What do the bars on my phone mean, and why do they change?

We’ll let you in on a secret right off the bat. Signal bars – the four to five little indicators on your smartphone that show how much signal you have – don’t mean a whole lot these days.

Fewer bars doesn’t indicate less service, and indeed there are no standards for signal bars. The way signal bars are displayed on your device reflects vendor manufacturing decisions, and almost every device is different.

Signal bars also vary between mobile technologies. 4G, for example, is a more advanced technology than 3G, meaning 4G can operate at lower signals. If you notice fewer bars when moving from a 3G area to 4G area this doesn’t mean any coverage has been lost, it’s simply a reflection of the more advanced technology in use. The ability to make, receive and maintain calls and utilise high speed data are the best indicators of network performance. These are the things you should focus on.

How far does a phone work from a base station?

This is a tough one, because it has no fixed answer. As always, it depends on a number of factors.

A lot of it depends on the phone you’re using. All phones differ in the way they pick up signal, and some perform significantly better than others.

We do a range of testing and discuss signal characteristics of new phones before they’re released by manufacturers. The devices that perform best in test are certified as Blue Tick devices, and these are considered the best devices for getting handheld voice coverage in regional and rural areas. It is testing done exclusively by our engineers to perform best on our network, so you won’t find it anywhere else.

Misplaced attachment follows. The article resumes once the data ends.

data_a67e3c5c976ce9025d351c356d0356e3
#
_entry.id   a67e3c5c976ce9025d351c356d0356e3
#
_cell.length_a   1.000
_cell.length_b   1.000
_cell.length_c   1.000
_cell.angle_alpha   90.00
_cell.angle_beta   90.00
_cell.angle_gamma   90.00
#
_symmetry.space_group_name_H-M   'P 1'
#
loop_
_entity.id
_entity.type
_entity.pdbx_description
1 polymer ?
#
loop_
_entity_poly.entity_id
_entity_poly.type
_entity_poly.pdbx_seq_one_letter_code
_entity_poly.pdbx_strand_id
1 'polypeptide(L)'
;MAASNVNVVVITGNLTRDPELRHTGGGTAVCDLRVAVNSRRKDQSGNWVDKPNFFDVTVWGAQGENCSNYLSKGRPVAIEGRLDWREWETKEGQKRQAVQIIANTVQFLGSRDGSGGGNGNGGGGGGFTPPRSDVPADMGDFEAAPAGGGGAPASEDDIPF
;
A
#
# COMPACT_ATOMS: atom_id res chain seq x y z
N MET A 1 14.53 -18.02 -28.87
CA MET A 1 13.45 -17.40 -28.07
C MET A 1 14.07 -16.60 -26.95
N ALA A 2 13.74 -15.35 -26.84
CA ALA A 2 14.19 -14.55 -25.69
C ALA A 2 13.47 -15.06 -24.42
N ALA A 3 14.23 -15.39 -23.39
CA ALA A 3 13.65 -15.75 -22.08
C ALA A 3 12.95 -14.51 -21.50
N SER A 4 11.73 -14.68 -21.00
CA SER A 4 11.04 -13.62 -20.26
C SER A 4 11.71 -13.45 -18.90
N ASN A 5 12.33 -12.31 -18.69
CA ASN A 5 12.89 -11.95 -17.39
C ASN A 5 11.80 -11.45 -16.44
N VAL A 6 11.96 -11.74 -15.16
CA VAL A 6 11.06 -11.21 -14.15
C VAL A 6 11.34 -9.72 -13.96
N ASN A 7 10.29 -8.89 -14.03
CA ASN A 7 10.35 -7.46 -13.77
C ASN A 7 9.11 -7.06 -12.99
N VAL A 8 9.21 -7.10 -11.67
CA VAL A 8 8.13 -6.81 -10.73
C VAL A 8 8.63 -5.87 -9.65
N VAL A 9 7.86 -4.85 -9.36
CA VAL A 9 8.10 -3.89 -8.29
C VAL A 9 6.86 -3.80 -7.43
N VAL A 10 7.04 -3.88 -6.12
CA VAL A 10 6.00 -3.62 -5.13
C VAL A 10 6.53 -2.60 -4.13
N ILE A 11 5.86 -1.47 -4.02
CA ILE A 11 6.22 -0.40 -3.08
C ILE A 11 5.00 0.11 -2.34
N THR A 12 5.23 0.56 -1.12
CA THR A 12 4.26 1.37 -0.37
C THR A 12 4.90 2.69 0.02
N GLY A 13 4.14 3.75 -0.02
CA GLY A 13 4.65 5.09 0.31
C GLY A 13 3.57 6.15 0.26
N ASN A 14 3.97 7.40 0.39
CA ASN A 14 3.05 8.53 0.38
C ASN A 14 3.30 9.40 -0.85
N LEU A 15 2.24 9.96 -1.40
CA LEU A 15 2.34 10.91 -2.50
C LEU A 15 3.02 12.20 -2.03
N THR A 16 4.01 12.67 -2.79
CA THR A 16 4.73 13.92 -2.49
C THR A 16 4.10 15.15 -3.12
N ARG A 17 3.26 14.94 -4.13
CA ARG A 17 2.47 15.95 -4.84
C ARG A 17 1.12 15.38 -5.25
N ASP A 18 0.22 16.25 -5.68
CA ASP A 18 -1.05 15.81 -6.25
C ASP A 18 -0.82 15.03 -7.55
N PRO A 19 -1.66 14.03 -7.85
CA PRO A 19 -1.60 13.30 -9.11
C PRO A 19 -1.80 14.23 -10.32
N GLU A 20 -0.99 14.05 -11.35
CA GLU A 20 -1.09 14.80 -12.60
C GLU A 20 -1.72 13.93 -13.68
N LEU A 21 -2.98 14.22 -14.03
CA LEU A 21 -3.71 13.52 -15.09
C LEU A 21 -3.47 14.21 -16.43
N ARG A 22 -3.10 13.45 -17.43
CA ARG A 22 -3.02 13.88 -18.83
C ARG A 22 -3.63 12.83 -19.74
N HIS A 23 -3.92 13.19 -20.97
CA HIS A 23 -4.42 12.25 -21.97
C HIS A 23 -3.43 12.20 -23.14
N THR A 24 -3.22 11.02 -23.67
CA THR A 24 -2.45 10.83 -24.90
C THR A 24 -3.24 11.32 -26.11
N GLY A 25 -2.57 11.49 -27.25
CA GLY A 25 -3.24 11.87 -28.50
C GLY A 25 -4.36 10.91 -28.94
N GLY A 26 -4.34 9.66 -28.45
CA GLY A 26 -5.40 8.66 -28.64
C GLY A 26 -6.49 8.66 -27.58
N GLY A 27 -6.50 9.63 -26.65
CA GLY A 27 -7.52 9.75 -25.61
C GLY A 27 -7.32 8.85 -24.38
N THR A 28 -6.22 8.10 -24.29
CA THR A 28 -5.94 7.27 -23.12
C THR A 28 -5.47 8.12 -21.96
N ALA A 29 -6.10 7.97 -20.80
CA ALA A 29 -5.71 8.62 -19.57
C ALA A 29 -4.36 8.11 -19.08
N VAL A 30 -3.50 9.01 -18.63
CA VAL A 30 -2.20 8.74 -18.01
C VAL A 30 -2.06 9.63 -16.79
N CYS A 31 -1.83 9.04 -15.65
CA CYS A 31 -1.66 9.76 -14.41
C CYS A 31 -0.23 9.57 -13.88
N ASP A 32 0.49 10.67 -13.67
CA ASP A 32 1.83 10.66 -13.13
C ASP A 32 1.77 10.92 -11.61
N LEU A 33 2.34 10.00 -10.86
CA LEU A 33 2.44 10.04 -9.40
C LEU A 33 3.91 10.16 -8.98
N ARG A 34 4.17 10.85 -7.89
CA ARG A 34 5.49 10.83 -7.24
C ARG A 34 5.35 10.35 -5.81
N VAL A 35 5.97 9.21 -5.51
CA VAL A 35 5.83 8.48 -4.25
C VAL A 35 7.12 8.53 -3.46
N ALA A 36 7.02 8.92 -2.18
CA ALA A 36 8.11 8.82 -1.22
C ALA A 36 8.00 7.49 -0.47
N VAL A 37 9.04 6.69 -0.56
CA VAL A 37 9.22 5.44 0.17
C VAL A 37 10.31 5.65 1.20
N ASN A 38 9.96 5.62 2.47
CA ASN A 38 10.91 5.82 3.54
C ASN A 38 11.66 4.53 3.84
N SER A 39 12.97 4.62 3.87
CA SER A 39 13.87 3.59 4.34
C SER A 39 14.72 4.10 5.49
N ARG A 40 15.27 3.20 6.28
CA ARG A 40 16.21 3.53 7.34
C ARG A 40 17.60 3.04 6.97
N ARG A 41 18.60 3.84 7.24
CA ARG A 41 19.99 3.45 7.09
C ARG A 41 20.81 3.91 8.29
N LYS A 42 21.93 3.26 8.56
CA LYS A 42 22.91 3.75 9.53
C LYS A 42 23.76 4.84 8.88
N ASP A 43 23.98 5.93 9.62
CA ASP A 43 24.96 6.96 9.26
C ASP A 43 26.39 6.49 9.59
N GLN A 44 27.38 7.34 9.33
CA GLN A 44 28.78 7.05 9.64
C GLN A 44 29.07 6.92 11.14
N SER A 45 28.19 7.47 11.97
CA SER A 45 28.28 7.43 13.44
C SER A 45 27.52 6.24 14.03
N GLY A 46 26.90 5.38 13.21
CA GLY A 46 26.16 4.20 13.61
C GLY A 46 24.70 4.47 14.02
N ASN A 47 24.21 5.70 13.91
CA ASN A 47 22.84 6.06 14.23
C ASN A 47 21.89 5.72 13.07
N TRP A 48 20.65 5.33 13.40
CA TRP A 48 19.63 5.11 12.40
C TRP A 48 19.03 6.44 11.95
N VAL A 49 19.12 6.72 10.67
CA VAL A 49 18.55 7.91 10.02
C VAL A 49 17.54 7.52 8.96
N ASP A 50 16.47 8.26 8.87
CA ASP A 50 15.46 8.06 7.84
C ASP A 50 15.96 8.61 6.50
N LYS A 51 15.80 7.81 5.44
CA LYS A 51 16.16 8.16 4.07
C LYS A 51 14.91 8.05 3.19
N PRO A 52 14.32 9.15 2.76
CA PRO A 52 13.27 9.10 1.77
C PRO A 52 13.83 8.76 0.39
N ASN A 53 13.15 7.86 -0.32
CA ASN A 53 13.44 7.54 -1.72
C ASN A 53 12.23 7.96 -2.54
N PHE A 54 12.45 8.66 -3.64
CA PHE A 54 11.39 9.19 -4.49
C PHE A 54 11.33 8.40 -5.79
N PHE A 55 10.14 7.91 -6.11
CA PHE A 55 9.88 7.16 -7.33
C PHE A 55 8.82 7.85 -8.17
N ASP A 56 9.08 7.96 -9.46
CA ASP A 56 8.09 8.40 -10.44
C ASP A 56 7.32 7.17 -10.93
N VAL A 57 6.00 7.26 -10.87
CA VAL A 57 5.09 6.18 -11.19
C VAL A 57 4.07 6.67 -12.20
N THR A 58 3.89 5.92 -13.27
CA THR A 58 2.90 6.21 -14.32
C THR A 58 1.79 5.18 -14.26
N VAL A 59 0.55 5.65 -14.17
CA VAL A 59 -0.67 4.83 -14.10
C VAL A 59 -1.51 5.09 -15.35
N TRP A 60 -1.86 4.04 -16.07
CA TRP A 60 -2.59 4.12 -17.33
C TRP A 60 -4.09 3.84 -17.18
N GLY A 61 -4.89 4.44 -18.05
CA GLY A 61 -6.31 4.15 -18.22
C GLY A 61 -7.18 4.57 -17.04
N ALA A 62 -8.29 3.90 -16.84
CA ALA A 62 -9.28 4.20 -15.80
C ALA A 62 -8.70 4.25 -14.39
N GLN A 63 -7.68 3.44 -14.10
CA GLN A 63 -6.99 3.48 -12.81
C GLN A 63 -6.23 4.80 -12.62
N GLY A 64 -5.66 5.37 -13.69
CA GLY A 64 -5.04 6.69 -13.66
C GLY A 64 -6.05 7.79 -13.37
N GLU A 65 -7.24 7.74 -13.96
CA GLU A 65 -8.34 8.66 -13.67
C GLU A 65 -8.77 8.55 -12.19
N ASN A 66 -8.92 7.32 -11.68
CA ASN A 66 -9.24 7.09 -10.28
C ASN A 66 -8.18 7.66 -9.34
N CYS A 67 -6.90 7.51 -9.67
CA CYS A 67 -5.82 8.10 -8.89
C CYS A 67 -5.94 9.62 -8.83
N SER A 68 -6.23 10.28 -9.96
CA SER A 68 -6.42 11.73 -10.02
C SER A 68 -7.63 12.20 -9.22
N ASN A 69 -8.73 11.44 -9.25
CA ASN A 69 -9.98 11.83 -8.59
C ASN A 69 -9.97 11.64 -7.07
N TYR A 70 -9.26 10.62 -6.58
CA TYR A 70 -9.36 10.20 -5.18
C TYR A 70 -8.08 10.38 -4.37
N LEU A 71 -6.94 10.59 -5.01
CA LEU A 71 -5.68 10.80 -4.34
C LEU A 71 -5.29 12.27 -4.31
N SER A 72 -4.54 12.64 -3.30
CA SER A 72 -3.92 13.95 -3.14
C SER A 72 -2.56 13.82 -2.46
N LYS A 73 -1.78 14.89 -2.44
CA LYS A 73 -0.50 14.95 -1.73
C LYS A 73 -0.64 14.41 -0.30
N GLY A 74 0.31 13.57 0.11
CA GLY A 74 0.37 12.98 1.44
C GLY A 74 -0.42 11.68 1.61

The accessories you’re using with your phone can also make a difference. If you have your phone plugged into a powered external antenna, you can expect better results, for example. If you’re using an approved device like a Telstra-Go Repeater, you’ll have better results. Coverage can even depend on how you hold your phone. The rest depends on geography. Where are you standing when you use your phone? Are you in an area where a base station can’t reach like a gully or river bed? Are you indoors or outdoors?

All of these factors and more can contribute to your mobile coverage experience.

How and where are new base stations built?

It takes a significant amount of investment to build a new base station. It’s why the cost of our mobile network is in the billions!

A base station is typically a connection to our broader core network via a super-fast fibre connection. It takes a lot for us to run the fibre to each individual base station and connect it to the rest of our network, which is why these costs can be considerable.